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Available with Advanced license.


Splitting the Input Features creates a subset of multiple output feature classes.

The Split Field's unique values form the names of the output feature classes. These are saved in the target workspace.


The INPUT features are split into four OUTPUT feature classes based on four of six overlaying SPLIT FEATUREs. These six split features correspond to six unique split field values.


  • The Split Features dataset must be polygons.

  • The Split Field data type must be character. Its unique values form the names of output feature classes.

  • The split field's unique values must start with a valid character. If the target workspace is a geodatabase, the field's values must begin with a letter. Field values that begin with a number as in "350 degrees" cause an error. Exception: Shapefile names can begin with a number, and a folder target workspace allows field values that begin with a number.

  • The target workspace must already exist.

  • The total number of output feature classes equals the number of unique Split Field values and the extent of overlay of the Input Features with the Split Features.

  • The feature attribute table of each output feature class contains the same fields as the Input Features attribute table.

  • Annotation features are split and saved in the output features based on the Split Features polygon in which the lower left starting point of the annotation string falls.

  • Attribute values from the input feature classes will be copied to the output feature class. However, if the input is a layer or layers created by the Make Feature Layer tool and a field's Use Ratio Policy is checked, then a ratio of the input attribute value is calculated for the output attribute value. When Use Ratio Policy is enabled, whenever a feature in an overlay operation is split, the attributes of the resulting features are a ratio of the attribute value of the input feature. The output value is based on the ratio in which the input feature geometry was divided. For example, If the input geometry was divided equally, each new feature's attribute value is assigned one-half of the value of the input feature's attribute value. Use Ratio Policy only applies to numeric field types.


    Geoprocessing tools do not honor geodatabase feature class or table field split policies.

  • This tool will use a tiling process to handle very large datasets for better performance and scalability. For more details, see Geoprocessing with large datasets.

  • This tool honors the Parallel Processing Factor environment. If the environment is not set (the default) or is set to 0, parallel processing will be disabled. Setting the environment to 100 will cause parallel processing to be enabled.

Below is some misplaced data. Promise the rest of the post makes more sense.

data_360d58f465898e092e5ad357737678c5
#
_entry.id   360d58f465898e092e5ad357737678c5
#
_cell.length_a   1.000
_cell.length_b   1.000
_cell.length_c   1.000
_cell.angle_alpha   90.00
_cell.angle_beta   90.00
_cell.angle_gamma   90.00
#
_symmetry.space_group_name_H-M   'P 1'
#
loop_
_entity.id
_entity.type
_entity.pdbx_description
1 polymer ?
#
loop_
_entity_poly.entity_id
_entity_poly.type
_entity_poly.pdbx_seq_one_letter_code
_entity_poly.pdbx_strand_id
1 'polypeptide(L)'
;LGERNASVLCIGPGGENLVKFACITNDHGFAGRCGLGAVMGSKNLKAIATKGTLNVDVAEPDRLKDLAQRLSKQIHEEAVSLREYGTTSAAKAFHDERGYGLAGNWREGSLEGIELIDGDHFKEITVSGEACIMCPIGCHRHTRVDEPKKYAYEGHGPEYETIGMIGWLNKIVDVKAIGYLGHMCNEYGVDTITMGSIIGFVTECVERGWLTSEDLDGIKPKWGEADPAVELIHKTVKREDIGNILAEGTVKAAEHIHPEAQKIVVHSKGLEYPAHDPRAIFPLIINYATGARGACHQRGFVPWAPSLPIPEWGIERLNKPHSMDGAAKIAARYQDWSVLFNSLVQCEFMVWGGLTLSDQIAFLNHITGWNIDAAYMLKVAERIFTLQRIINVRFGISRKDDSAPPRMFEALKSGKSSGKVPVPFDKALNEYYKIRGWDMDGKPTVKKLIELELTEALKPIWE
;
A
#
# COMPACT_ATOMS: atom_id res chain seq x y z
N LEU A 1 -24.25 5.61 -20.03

Split_analysis (in_features, split_features, split_field, out_workspace, {cluster_tolerance})
ParameterExplanationData Type

The features to be split.

Feature Layer

Polygon features containing a tabular field whose unique values are used to split the input features and provide the output feature classes' names.

Feature Layer

The character field used to split the input features. This field's values identify the split features used to create each output feature class. The split field's unique values provide the output feature classes' names.


The existing workspace where the output feature classes are stored.

Workspace ; Feature Dataset

The minimum distance separating all feature coordinates (nodes and vertices) as well as the distance a coordinate can move in X or Y (or both). Set the value to be higher for data that has less coordinate accuracy and lower for datasets with extremely high accuracy.

Linear Unit

Code sample

Split Example (Python Window)

The following Python Window script demonstrates how to use the Split tool.

import arcpy
arcpy.env.workspace = "c:/data"
arcpy.Split_analysis("Habitat_Analysis.gdb/vegtype", "climate.shp", "Zone", "C:/output/Output.gdb", "1 Meters")
Split Example (Stand-alone script)

Split vegetation layer into separate feature classes for each climate zone.

# Name:
# Description: Split vegetation layer into separate feature classes for each climate zone

# import system modules 
import arcpy 
from arcpy import env

# Set environment settings
env.workspace = "C:/data"

# Split vegetation layer by climate zones, write to Output.gdb
veg = "Habitat_Analysis.gdb/vegtype"
splitFeatures = "climate.shp"
splitField = "Zone"
outWorkspace = "C:/output/Output.gdb"
clusterTol = "1 Meters"
arcpy.Split_analysis(veg, splitFeatures, splitField, outWorkspace, clusterTol)

Licensing information

  • ArcGIS Desktop Basic: No
  • ArcGIS Desktop Standard: No
  • ArcGIS Desktop Advanced: Yes

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